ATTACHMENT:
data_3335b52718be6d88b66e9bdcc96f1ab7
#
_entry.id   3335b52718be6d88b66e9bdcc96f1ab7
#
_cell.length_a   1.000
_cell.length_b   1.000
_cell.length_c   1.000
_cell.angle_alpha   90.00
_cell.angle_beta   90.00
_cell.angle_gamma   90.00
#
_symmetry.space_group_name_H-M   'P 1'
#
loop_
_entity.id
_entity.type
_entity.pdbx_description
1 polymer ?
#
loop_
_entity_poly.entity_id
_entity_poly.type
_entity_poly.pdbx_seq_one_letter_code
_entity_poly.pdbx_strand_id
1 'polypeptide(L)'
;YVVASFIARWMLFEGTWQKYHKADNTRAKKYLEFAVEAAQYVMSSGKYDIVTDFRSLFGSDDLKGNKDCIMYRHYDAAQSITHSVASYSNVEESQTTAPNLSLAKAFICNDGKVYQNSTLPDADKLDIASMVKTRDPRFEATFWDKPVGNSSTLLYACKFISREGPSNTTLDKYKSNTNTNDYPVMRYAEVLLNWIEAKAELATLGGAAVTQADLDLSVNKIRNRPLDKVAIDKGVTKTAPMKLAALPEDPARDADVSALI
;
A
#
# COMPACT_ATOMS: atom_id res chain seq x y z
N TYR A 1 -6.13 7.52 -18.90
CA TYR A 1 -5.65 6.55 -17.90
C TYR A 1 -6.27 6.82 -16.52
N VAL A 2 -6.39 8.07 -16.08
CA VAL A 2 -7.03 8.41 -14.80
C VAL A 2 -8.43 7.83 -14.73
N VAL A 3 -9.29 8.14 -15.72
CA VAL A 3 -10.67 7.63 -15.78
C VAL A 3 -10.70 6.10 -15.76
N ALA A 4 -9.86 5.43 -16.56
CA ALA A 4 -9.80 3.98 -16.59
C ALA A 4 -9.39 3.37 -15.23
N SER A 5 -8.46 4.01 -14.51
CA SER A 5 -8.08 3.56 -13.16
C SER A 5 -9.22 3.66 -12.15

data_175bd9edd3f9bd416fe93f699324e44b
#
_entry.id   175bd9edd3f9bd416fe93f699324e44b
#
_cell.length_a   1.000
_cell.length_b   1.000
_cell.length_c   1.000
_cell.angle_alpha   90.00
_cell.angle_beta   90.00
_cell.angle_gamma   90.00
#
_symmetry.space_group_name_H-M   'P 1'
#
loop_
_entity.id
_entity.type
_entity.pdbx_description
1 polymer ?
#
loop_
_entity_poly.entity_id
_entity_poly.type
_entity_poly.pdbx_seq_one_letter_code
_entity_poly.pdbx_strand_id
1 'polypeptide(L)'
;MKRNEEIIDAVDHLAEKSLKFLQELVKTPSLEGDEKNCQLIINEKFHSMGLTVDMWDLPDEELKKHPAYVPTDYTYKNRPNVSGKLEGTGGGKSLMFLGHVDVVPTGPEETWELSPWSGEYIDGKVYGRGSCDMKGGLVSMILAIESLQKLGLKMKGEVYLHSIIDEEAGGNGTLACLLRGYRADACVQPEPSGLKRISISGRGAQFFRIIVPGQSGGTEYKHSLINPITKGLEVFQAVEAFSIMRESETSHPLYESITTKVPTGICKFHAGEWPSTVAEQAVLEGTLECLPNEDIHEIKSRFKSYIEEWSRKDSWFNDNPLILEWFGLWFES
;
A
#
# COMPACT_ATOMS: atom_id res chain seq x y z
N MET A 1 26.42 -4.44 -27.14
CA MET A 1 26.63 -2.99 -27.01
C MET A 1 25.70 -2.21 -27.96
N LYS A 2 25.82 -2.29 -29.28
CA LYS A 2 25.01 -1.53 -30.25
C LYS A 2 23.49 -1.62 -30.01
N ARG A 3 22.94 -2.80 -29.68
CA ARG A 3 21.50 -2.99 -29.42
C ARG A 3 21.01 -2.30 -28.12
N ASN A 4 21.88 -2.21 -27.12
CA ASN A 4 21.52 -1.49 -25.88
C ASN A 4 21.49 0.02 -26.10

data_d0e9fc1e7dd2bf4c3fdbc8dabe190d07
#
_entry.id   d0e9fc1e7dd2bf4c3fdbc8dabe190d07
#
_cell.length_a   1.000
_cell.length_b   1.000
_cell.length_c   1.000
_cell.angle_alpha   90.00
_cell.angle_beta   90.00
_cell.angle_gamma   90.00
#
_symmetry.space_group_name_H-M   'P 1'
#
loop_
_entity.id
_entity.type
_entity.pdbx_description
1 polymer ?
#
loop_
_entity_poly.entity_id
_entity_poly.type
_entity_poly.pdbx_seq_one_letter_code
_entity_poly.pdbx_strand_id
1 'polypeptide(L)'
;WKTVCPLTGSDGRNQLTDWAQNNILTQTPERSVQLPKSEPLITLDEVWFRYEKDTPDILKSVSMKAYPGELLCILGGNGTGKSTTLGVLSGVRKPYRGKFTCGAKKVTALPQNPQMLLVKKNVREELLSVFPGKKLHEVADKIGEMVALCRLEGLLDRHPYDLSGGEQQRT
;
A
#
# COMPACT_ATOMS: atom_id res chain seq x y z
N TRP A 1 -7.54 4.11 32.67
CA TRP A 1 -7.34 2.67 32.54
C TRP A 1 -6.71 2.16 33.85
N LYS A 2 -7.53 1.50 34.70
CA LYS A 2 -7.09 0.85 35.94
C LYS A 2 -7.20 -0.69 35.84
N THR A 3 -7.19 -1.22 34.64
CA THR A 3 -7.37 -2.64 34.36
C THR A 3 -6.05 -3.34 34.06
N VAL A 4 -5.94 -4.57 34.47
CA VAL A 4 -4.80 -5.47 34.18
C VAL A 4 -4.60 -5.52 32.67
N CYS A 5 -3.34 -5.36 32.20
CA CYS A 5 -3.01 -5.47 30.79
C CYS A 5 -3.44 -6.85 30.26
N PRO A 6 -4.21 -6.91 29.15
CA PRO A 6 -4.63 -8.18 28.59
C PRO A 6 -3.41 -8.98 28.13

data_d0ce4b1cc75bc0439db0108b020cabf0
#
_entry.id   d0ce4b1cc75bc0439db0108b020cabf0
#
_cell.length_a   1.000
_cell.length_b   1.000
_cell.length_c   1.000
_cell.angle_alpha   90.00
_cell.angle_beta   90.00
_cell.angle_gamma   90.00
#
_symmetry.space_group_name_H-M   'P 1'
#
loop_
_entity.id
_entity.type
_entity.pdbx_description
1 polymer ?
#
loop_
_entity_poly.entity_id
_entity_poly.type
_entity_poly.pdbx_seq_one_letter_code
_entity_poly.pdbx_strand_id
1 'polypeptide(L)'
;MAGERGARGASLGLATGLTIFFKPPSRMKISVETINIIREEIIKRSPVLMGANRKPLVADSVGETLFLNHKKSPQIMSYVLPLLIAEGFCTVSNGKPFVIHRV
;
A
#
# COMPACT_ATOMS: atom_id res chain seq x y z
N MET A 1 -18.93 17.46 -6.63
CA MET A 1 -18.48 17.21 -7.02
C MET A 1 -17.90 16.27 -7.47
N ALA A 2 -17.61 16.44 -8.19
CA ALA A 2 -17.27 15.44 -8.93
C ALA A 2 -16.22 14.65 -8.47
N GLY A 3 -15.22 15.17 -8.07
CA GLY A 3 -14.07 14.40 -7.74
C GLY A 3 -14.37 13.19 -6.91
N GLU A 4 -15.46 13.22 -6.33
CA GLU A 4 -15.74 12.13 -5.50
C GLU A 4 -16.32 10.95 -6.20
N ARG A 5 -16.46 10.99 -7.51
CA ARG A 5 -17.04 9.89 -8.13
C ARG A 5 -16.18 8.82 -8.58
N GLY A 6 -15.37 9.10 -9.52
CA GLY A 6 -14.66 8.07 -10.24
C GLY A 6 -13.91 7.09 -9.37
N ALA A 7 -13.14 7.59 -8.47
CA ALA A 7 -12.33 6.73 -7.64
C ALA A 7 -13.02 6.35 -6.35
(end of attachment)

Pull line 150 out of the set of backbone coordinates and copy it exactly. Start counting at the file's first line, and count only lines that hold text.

_entity.id